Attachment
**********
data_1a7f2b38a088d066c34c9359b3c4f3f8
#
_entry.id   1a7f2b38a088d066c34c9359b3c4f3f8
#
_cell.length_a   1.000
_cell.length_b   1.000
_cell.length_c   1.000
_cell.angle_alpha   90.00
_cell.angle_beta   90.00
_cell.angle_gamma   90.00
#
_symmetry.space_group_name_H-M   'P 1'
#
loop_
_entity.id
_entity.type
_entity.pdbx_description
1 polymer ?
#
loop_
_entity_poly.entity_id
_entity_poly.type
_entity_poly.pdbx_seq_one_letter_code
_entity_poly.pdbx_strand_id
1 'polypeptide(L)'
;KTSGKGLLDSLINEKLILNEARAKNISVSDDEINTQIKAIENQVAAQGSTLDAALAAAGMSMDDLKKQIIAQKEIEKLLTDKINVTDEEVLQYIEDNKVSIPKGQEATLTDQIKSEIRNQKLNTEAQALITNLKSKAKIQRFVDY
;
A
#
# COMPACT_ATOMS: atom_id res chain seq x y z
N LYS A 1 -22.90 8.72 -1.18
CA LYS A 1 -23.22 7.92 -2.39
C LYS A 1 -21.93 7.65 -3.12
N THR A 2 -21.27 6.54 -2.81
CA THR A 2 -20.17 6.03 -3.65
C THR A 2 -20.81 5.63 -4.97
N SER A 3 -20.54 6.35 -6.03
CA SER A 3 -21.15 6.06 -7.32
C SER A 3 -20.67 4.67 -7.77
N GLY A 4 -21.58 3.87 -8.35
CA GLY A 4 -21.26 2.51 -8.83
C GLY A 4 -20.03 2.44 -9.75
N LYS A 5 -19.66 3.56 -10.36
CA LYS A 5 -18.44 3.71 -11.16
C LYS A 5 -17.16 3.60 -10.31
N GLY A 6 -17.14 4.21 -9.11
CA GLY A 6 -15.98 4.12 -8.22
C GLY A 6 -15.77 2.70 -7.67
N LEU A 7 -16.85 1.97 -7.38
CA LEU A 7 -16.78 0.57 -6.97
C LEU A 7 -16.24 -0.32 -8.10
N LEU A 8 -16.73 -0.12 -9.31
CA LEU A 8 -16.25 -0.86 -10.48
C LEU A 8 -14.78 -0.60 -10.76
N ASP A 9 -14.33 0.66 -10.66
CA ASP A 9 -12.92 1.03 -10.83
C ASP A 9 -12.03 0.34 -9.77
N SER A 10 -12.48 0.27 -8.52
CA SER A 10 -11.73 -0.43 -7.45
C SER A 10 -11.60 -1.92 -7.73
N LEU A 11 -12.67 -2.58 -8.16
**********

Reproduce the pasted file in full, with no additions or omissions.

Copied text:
data_1a7f2b38a088d066c34c9359b3c4f3f8
#
_entry.id   1a7f2b38a088d066c34c9359b3c4f3f8
#
_cell.length_a   1.000
_cell.length_b   1.000
_cell.length_c   1.000
_cell.angle_alpha   90.00
_cell.angle_beta   90.00
_cell.angle_gamma   90.00
#
_symmetry.space_group_name_H-M   'P 1'
#
loop_
_entity.id
_entity.type
_entity.pdbx_description
1 polymer ?
#
loop_
_entity_poly.entity_id
_entity_poly.type
_entity_poly.pdbx_seq_one_letter_code
_entity_poly.pdbx_strand_id
1 'polypeptide(L)'
;KTSGKGLLDSLINEKLILNEARAKNISVSDDEINTQIKAIENQVAAQGSTLDAALAAAGMSMDDLKKQIIAQKEIEKLLTDKINVTDEEVLQYIEDNKVSIPKGQEATLTDQIKSEIRNQKLNTEAQALITNLKSKAKIQRFVDY
;
A
#
# COMPACT_ATOMS: atom_id res chain seq x y z
N LYS A 1 -22.90 8.72 -1.18
CA LYS A 1 -23.22 7.92 -2.39
C LYS A 1 -21.93 7.65 -3.12
N THR A 2 -21.27 6.54 -2.81
CA THR A 2 -20.17 6.03 -3.65
C THR A 2 -20.81 5.63 -4.97
N SER A 3 -20.54 6.35 -6.03
CA SER A 3 -21.15 6.06 -7.32
C SER A 3 -20.67 4.67 -7.77
N GLY A 4 -21.58 3.87 -8.35
CA GLY A 4 -21.26 2.51 -8.83
C GLY A 4 -20.03 2.44 -9.75
N LYS A 5 -19.66 3.56 -10.36
CA LYS A 5 -18.44 3.71 -11.16
C LYS A 5 -17.16 3.60 -10.31
N GLY A 6 -17.14 4.21 -9.11
CA GLY A 6 -15.98 4.12 -8.22
C GLY A 6 -15.77 2.70 -7.67
N LEU A 7 -16.85 1.97 -7.38
CA LEU A 7 -16.78 0.57 -6.97
C LEU A 7 -16.24 -0.32 -8.10
N LEU A 8 -16.73 -0.12 -9.31
CA LEU A 8 -16.25 -0.86 -10.48
C LEU A 8 -14.78 -0.60 -10.76
N ASP A 9 -14.33 0.66 -10.66
CA ASP A 9 -12.92 1.03 -10.83
C ASP A 9 -12.03 0.34 -9.77
N SER A 10 -12.48 0.27 -8.52
CA SER A 10 -11.73 -0.43 -7.45
C SER A 10 -11.60 -1.92 -7.73
N LEU A 11 -12.67 -2.58 -8.16